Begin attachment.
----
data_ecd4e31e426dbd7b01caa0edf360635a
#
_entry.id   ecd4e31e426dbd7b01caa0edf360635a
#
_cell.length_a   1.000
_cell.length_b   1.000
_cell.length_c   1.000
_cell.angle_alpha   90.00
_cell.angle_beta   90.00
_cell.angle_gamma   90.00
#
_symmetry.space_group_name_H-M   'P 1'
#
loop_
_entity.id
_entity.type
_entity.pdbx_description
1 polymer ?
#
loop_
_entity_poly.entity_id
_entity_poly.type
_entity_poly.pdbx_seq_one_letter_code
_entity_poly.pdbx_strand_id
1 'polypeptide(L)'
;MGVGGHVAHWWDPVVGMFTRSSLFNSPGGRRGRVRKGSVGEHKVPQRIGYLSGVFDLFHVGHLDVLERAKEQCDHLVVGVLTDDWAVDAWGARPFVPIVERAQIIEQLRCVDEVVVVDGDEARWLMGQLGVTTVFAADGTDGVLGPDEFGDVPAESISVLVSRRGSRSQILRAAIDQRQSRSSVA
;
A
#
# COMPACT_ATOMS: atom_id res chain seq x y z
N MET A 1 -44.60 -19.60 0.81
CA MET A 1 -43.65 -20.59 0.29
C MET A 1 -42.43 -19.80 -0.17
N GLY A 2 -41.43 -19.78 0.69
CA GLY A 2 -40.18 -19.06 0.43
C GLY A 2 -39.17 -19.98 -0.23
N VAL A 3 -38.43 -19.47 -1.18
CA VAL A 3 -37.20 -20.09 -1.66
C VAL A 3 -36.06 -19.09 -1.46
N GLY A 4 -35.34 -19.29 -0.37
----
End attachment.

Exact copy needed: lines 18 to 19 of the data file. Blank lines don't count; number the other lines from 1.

1 polymer ?
#